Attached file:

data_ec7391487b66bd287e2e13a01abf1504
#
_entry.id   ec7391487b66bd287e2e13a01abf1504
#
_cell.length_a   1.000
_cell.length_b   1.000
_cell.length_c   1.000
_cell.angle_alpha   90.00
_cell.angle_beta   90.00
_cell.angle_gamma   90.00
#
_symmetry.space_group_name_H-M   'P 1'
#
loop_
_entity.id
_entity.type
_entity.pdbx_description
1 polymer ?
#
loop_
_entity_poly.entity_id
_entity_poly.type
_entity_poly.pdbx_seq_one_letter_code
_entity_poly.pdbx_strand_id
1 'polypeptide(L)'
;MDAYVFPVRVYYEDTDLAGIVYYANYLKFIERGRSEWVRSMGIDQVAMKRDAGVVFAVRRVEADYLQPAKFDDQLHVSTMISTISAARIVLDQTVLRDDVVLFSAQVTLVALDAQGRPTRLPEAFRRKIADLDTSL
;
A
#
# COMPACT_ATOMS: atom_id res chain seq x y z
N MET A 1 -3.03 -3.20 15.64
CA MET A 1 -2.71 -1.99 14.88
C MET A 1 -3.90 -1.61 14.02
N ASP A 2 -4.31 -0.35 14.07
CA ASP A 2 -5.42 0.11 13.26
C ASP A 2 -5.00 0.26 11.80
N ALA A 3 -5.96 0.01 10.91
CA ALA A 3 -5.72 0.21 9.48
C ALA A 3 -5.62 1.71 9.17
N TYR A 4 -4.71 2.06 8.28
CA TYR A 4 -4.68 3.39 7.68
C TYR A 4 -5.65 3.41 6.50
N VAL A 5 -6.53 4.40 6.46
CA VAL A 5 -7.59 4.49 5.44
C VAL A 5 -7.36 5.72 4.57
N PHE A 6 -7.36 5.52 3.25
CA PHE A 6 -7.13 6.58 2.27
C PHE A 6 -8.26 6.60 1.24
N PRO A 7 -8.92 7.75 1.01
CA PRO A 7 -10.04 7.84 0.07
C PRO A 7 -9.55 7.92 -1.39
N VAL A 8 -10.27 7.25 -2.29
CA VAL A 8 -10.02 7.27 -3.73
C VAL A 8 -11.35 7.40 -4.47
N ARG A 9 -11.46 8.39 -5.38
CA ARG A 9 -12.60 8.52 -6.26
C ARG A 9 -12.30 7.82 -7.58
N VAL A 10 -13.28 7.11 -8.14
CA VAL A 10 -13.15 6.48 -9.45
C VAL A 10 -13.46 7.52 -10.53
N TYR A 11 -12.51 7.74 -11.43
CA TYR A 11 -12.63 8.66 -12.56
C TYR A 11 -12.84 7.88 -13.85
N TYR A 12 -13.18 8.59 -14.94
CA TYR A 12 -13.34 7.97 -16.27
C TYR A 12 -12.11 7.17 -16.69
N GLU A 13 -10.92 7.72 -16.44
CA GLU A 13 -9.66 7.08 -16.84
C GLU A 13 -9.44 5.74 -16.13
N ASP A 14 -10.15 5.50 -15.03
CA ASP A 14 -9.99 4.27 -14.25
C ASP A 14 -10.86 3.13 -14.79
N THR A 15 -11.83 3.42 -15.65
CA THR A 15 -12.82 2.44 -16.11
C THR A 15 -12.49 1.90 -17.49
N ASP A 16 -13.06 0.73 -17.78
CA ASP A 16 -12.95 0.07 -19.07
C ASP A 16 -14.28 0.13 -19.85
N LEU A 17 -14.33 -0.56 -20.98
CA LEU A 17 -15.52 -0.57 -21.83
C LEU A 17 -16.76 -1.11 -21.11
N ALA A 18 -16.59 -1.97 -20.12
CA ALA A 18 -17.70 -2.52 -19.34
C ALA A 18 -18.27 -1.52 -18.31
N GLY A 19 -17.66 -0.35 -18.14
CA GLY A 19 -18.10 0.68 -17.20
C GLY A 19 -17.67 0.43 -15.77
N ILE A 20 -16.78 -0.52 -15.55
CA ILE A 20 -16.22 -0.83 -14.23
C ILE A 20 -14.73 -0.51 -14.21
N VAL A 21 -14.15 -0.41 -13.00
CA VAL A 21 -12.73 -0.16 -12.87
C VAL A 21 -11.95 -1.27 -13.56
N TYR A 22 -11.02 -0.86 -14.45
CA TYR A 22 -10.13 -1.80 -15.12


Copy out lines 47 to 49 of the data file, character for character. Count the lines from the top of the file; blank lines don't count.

CA PHE A 6 -7.13 6.58 2.27
C PHE A 6 -8.26 6.60 1.24
N PRO A 7 -8.92 7.75 1.01